EU60: Looking back in order to move forward

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On the 25th March, exactly 60 Years after the signing of the Rome Treaty and just a few hundred meters away from Val Duchesse were the Treaty was drafted, Friedrich Naumann Foundation and ALDE Party invited the liberal community to celebrate the occasion which paved the way and laid the foundation of what is now the European Union.

 

 

Challenges of today compel us to look for a way ahead, but experience teaches us that it is also important to take a look back, in order to be able to move forward.

Even though there were no founding mothers of the Treaty, important women did decisively shape the path on which the European Union has been able to make its major achievements. Thus the centre of stage at the Commemorative Ceremony for the Signing of the Rome Treaty, was given to two Grand Dames of European liberal Politics, Mechthild von Alemann and Annemie Neyts

 

 

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Annemie Neyts and Mechthild von Alemann. Copyright: Thomas-Xavier Christiane

 

Remembering the early days of the EU

Voted into the European Parliament in the first direct elections in 1979, former librarian and German politician, Mechthild von Alemann, served as a Member for two consecutive terms. She was vice chair of the committee of inquiry of the situation of women in Europe and, in her second term, was vice chair of the liberal group in the Parliament.

Annemie Neyts, after a career in education and national politics in Belgium, firstly got elected to the European Parliament in 1994. Later on she served two more terms, focusing on Foreign and Defence Policy. She served as Vice President of the ELDR Group, she was President of Liberal International and President of what was then called the ELDR Party and now is ALDE, from 2005 to 2011.

Reminiscing about the most memorable moments of European history both point out to two key elements: coming together and moving Europe actively forward. In this spirit Annemie Neyt’s key memory is connected to the fall of the Berlin Wall: a true moment of hope and unity for Europe. Mechthild von Alemann remembered even more vividly the discussion erupting afterwards: what will happen to Europe after physical divisions are overcome? The European Parliament was the first platform to hit off the discourse on how Europe’s future could look like and it is proof to her, how important this institution is in setting the agenda. As a Member of the first directly elected European Parliament, she pointed out to the importance of a democratic backing as well.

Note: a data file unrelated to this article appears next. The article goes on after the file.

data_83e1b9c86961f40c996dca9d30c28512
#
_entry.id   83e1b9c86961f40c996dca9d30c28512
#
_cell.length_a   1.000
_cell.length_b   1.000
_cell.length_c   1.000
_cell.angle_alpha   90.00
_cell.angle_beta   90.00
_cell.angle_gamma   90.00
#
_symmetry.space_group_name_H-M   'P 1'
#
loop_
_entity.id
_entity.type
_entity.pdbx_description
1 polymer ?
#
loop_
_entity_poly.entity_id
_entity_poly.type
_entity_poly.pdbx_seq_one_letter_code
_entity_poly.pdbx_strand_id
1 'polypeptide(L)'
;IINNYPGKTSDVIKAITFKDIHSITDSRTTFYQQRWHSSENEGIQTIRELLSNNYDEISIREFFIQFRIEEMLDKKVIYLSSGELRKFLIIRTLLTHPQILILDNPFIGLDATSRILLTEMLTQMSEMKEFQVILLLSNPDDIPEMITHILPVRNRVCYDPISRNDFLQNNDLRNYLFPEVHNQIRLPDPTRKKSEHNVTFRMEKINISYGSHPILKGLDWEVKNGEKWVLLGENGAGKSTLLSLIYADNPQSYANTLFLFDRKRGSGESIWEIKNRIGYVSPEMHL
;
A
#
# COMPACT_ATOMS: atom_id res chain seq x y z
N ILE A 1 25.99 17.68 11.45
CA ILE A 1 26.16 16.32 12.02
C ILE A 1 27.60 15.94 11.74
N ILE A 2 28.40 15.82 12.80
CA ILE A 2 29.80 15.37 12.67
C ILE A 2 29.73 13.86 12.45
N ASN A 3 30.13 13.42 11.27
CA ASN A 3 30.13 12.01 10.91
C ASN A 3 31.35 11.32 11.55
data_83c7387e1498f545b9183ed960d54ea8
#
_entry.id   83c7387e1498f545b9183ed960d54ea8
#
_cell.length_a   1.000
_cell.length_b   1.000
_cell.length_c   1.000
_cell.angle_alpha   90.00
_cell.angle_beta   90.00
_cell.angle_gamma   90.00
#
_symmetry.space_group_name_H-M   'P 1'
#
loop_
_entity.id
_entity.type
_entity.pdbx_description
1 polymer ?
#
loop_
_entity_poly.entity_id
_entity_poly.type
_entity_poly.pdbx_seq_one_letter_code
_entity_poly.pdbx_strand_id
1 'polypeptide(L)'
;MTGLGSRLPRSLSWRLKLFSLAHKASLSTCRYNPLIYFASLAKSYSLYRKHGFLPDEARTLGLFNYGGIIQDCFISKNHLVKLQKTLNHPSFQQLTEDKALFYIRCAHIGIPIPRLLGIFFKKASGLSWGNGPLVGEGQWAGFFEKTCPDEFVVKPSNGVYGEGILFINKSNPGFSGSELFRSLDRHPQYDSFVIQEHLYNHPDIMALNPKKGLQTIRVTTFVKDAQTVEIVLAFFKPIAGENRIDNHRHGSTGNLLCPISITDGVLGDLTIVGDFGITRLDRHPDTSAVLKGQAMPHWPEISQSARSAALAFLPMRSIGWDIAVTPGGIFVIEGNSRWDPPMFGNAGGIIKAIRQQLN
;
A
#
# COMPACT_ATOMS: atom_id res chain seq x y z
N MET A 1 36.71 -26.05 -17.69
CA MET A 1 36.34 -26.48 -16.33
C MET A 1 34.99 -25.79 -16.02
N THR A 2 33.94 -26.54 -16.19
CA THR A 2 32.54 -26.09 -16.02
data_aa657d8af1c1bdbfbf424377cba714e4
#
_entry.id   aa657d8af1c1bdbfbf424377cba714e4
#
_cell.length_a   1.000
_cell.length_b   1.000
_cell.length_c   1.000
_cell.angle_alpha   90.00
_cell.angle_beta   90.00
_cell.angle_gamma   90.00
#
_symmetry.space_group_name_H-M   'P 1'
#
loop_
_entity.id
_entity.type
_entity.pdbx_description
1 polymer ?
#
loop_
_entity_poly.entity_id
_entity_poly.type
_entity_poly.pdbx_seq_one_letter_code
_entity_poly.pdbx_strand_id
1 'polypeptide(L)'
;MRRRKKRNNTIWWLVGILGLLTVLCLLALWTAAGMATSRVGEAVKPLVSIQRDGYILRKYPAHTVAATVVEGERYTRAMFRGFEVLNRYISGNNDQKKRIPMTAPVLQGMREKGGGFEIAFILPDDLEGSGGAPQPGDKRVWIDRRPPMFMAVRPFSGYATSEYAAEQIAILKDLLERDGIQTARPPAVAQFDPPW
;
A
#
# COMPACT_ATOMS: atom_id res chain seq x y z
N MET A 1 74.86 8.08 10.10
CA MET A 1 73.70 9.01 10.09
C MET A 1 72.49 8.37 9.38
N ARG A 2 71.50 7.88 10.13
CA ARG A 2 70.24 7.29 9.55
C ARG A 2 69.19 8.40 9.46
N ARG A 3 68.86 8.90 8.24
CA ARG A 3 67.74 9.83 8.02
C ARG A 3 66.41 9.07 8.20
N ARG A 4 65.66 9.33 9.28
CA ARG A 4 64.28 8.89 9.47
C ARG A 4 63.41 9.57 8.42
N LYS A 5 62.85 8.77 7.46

When asked to define their role in the development of the European Union, both saw their mission in re-building a peaceful Europe, based on democratic principles. Europe is, as Mechthild von Alemann put it, a ‘peace project’. Annemie Neyts continued this train of thought: “70 years of peace is not something to dismiss so easily” she said.  It is a miracle that people from different cultures and political backgrounds come together in order to solve common problems. For her Europe’s role is to prevent war and provide peace to as many as possible. Therefore the EU needed to play a more active role in the world.

 

 

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Celebrating the EU. Copyright: Thomas-Xavier Christiane

 

The future and the way forward

The two of them could have never imagined how Europe would look like now, but it was a hope for a better future and the enthusiasm to move forward and not backwards that made them commit to ‘Project Europe’. But both are also afraid that this ‘Project’ is endangered by recent developments. What is needed to get Europe back on track is to start working on an accurate assessment of the EU’s current status and achieve a common diagnosis of where it stands, according to Neyts. Brexit is a good example of how people on both sides have neglected the seriousness of what is at stake. Mechthild von Alemann continued by saying that there is a major difference between reasonably evaluating what is currently going wrong and just opposing anything related to the EU.  “Those with this kind of plain negativity must have no imagination otherwise they would think of something else” she states

 

Imagination is something that, many still have. Guests of the ceremony had the opportunity to visit the exhibition on Animate Europe, to look at Europe from a different angle. FNF Europe had invited artists and graphic novelists from all over the world to share their ideas of what Europe means to them and what it might look like in 50, 100, 200 years and has launched its third round this year under the title ‘Re-Animate’ Europe.

Bringing history into our today’s perspective, this gathering has served as a reminder of what Europe has achieved in the past 60 years and sets the motivation of what is still possible for the generations ahead.

 

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Daniela Oberstein ist Programme Manager / Media Officer beim Europäischen Dialogprogramm der Friedrich-Naumann-Stiftung für die Freiheit in Brüssel.